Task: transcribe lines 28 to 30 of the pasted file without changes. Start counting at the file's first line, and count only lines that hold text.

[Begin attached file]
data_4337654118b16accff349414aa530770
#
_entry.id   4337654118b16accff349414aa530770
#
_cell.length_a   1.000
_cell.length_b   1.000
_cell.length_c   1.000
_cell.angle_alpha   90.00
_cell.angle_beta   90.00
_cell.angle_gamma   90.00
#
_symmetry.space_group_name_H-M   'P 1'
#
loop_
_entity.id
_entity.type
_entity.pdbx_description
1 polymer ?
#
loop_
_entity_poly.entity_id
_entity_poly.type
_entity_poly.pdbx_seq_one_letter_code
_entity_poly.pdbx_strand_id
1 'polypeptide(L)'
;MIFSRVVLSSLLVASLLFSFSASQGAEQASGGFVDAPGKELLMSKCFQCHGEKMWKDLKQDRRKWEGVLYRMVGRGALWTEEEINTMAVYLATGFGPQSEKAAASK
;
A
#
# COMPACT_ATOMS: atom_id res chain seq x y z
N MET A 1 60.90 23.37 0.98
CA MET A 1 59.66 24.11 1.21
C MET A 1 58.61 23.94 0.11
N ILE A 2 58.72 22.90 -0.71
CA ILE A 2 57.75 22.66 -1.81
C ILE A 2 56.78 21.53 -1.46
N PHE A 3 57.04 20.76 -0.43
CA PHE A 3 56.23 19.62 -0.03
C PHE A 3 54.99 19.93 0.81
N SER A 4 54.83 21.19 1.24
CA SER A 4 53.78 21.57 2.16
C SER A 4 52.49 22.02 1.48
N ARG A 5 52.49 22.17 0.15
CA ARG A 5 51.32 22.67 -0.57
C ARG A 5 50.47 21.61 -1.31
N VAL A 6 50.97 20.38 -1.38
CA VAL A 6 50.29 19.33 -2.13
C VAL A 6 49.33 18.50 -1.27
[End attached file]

A
#
# COMPACT_ATOMS: atom_id res chain seq x y z